Date Posted: 12-Jan-2024
Author: James Trigg, London
Publication: Jane’s Country Risk Daily Report
- Event: US and UK forces launched a series of airstrikes against Ansar Allah on 12 January, targeting the group’s capability to launch UAVs and missiles
- Significance: These strikes also came after Ansar Allah launched its largest barrage of missiles and UAVs to date towards the Red Sea on 9 January, deliberately targeting a US warship for the first time
- Outlook: Ansar Allah will almost certainly seek to respond with further missile and UAV attacks targeting the Red Sea in the immediate term, dependent on the damage inflicted by the 12 January airstrikes. The risk of escalating the conflict means international and regional support for further airstrikes will likely be limited
At approximately 0230 h local time, the US and the UK launched a series of air and missile strikes against targets in Ansar Allah-controlled Yemeni territory. In an 11 January statement (Eastern Standard Time) acknowledging the operation, US Air Force Lieutenant General Alexus Grynkewich reported that the strikes occurred at “over 60 targets at 16 … sites”. The strikes were carried out through a combination of Tomahawk cruise missiles launched by US Arleigh Burke-class destroyers and a US submarine in the Red Sea, as well as aircraft deployed from the USS Dwight D. Eisenhower and RAF Akrotiri in Cyprus.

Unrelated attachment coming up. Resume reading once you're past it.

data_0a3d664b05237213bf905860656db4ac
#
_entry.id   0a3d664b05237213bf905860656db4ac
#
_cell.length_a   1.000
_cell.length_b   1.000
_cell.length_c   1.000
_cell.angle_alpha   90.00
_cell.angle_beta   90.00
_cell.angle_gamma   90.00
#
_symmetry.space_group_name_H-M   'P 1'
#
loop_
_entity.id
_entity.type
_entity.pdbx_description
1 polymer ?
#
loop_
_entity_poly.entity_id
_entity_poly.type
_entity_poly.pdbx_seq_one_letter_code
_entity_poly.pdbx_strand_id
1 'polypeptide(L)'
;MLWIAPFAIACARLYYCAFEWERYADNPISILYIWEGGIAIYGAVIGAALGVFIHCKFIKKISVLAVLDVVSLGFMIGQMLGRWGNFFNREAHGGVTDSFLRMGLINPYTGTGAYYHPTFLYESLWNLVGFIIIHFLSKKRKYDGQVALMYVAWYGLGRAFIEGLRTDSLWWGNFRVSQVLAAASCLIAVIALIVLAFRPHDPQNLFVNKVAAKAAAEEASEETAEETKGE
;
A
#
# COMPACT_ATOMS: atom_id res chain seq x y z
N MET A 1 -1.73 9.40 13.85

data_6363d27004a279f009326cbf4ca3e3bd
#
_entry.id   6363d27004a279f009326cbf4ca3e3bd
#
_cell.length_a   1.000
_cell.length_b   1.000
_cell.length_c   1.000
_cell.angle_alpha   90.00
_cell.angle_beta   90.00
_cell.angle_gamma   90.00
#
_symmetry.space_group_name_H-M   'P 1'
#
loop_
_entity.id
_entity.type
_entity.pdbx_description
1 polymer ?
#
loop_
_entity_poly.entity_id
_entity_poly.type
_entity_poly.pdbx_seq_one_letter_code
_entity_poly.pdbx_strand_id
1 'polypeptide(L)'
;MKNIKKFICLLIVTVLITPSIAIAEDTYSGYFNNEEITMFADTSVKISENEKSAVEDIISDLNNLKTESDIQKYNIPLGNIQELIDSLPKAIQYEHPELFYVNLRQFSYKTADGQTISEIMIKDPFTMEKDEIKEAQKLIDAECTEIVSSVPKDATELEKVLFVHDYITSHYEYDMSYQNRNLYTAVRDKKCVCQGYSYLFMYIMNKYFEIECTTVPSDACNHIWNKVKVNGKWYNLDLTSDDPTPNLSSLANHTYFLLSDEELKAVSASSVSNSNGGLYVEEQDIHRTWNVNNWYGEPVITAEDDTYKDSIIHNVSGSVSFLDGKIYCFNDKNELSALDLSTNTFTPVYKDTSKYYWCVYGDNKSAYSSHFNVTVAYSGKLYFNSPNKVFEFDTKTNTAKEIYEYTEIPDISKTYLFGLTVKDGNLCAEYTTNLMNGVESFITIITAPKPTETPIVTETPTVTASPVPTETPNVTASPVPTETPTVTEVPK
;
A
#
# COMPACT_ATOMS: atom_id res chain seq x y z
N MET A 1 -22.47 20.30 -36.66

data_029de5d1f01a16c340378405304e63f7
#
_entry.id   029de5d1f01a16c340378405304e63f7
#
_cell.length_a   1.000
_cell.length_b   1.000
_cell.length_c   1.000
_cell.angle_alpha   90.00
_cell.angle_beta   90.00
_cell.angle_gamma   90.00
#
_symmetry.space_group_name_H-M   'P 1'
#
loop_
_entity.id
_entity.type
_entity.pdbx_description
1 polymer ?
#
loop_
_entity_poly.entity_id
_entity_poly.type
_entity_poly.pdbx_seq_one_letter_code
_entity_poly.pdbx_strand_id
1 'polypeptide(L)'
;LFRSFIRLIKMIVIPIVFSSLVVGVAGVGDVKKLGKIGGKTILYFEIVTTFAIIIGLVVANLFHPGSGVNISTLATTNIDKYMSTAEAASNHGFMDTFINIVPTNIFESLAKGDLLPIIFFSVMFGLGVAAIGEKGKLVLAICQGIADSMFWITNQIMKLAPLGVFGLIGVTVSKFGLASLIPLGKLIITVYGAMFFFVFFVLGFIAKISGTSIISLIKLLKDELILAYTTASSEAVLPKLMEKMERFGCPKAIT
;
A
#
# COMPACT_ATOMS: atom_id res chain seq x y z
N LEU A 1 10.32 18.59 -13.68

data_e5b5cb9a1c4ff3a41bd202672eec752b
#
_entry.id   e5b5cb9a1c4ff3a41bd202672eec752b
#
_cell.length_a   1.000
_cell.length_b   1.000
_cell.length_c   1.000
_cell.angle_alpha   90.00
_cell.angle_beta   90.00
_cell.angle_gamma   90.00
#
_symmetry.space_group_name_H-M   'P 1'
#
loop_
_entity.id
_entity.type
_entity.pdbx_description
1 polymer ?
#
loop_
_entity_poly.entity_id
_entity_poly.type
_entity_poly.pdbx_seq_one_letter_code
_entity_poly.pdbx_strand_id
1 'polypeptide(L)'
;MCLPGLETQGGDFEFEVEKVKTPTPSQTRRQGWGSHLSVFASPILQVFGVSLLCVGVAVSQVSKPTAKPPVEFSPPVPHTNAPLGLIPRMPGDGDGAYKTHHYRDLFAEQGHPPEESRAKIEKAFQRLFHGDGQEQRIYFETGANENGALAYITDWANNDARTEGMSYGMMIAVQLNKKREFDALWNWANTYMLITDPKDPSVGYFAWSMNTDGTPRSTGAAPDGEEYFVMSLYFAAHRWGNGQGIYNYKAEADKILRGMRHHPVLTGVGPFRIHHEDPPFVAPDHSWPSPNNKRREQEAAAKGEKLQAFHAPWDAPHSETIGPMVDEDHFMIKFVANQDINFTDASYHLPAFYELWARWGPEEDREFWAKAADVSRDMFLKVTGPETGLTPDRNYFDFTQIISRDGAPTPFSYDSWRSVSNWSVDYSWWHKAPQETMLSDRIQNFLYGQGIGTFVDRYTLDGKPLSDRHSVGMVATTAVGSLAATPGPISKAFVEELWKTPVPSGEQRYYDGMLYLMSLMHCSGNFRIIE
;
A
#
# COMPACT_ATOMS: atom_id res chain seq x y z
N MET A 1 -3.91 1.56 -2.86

According to a 12 January statement by US Central Command (CENTCOM), the purpose of the strikes was “to degrade [Ansar Allah’s] capability to continue their illegal and reckless attacks on US and international vessels and commercial shipping in the Red Sea”. The strikes targeted locations and infrastructure associated with Ansar Allah’s unmanned aerial vehicle (UAV) and missile inventories, including “radar systems, air-defence systems, and storage and launch sites”. A 12 January statement by the British Ministry of Defence (MoD) outlined two target sites. One was “a site at Bani … used to launch reconnaissance and attack drones” while the other site was “the airfield at Abbs”.
In a 12 January statement, the spokesperson for the Yemeni armed forces aligned with Ansar Allah, Brigadier General Yahya Sare’e, acknowledged that the strikes had hit the Yemeni capital, Sana’a, along with “the governorates of [Hudaydah], Taiz, Hajjah, and Sa’ada”, resulting in five fatalities and six injured.